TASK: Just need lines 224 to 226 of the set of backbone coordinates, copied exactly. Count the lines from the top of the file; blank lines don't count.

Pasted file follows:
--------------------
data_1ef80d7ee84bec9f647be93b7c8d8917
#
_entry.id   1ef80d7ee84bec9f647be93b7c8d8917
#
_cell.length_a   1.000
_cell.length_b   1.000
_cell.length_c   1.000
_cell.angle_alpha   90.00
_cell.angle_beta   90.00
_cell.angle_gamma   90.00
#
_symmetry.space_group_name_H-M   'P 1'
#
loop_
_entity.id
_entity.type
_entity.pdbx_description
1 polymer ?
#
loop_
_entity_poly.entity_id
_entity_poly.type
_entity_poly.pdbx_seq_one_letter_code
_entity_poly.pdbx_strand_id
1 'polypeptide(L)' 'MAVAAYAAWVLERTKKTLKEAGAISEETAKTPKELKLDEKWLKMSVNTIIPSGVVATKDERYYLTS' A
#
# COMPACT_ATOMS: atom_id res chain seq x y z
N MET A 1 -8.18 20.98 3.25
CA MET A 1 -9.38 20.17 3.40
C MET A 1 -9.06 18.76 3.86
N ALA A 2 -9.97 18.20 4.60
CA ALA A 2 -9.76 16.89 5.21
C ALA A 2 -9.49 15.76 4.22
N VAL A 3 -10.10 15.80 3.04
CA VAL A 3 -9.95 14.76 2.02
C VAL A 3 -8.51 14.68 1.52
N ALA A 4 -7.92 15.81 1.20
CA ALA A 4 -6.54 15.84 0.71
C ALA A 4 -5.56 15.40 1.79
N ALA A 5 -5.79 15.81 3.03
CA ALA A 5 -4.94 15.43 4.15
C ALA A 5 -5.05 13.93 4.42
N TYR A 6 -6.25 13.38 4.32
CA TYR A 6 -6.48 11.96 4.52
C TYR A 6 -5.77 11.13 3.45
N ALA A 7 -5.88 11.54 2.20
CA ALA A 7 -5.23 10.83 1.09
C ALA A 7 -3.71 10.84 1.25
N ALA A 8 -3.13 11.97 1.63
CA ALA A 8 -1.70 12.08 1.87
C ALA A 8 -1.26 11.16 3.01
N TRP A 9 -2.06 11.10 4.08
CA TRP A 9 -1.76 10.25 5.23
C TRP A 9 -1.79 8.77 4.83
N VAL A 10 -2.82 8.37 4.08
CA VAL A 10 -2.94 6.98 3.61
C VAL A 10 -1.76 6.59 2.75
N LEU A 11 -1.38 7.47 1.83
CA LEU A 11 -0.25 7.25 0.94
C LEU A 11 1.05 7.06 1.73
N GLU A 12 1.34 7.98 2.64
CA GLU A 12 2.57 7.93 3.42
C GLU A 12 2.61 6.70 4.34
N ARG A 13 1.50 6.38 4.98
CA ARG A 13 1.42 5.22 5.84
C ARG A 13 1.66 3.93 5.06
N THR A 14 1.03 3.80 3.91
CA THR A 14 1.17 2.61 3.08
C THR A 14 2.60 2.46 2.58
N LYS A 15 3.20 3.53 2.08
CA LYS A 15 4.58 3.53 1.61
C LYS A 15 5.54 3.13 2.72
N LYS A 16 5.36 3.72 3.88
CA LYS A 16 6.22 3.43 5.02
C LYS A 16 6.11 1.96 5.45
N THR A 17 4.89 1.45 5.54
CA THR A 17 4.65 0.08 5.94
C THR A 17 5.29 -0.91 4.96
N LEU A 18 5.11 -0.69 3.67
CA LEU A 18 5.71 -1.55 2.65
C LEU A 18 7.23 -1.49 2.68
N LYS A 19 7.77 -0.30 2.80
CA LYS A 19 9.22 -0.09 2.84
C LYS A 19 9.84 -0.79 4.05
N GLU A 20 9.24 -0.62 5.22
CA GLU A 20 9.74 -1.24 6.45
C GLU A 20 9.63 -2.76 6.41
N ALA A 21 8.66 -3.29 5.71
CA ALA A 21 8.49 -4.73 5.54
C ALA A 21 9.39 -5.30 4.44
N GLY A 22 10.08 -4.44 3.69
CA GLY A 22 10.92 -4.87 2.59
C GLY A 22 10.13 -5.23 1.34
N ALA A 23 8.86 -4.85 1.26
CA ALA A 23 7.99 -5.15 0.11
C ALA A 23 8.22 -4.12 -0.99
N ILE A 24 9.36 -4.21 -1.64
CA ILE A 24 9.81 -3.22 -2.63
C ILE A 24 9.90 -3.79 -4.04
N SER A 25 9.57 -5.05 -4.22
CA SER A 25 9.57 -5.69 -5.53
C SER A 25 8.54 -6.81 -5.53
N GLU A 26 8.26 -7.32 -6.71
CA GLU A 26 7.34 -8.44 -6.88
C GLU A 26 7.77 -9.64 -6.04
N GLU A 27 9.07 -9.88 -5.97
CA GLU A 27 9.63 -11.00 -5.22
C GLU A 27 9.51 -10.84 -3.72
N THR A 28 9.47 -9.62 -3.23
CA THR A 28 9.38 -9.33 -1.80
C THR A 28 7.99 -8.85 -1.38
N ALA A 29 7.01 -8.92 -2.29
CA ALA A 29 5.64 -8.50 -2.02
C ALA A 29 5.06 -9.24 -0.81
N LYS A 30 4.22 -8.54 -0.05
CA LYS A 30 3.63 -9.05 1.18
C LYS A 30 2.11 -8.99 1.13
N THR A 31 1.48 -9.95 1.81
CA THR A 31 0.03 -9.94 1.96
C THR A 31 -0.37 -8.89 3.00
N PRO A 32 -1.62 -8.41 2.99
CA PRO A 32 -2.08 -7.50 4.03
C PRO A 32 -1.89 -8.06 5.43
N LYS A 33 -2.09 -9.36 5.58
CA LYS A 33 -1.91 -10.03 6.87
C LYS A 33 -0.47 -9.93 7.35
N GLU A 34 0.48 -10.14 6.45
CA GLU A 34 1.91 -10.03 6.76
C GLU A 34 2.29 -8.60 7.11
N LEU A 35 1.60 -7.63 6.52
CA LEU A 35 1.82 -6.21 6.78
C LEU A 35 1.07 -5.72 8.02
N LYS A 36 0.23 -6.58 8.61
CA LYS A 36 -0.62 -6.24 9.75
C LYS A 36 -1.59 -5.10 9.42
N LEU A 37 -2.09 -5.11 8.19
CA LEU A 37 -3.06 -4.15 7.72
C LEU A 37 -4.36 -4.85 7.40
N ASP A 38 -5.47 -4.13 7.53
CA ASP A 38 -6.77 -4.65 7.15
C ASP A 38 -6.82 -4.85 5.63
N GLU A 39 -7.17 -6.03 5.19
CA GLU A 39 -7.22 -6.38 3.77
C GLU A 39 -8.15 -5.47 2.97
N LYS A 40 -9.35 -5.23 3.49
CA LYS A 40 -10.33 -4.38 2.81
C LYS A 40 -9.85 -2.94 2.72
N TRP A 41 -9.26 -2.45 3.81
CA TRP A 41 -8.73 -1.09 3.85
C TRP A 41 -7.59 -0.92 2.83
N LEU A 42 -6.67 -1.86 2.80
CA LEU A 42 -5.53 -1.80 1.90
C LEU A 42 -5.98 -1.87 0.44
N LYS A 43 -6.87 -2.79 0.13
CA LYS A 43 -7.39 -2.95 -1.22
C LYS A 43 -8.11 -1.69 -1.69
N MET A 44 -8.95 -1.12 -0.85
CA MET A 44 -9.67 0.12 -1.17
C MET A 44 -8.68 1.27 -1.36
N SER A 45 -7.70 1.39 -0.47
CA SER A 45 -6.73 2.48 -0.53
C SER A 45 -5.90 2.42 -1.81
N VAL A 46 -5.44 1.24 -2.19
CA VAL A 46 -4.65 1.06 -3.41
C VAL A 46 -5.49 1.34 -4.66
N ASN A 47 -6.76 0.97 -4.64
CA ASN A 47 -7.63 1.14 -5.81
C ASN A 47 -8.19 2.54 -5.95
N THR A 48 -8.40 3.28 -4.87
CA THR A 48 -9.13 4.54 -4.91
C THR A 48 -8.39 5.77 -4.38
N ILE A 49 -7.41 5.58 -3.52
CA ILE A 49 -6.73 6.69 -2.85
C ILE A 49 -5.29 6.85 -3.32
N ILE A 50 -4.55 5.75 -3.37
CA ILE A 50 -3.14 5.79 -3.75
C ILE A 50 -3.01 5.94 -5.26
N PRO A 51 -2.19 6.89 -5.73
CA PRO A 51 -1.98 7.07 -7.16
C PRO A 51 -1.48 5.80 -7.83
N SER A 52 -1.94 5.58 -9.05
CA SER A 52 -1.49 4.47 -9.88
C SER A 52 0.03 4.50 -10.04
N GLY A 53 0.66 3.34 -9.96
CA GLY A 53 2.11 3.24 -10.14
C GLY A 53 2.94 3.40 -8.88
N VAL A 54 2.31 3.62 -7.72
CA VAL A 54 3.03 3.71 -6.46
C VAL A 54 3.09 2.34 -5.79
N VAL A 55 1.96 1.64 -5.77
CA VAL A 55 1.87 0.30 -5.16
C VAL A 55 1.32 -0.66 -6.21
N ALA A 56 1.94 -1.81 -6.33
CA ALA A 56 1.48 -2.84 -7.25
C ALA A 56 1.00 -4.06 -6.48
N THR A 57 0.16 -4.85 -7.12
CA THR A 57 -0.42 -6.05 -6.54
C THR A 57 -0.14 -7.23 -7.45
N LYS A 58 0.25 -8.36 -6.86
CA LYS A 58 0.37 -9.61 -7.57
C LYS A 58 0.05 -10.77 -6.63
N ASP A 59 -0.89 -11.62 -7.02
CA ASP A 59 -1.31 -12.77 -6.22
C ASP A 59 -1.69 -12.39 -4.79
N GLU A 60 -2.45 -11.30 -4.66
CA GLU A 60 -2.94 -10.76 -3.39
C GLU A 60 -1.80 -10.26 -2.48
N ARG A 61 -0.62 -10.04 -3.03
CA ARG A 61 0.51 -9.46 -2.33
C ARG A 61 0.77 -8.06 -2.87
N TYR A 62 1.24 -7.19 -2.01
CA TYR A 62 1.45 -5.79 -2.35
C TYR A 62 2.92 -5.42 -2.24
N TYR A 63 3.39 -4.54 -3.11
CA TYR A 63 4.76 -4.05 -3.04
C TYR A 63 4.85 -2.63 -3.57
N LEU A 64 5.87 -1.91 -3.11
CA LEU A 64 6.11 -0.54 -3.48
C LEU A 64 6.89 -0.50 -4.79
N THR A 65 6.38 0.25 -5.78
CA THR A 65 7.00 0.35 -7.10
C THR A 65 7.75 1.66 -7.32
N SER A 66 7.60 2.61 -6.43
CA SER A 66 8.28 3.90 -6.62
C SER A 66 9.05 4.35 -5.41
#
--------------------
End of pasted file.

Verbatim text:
CA SER A 66 8.28 3.90 -6.62
C SER A 66 9.05 4.35 -5.41
#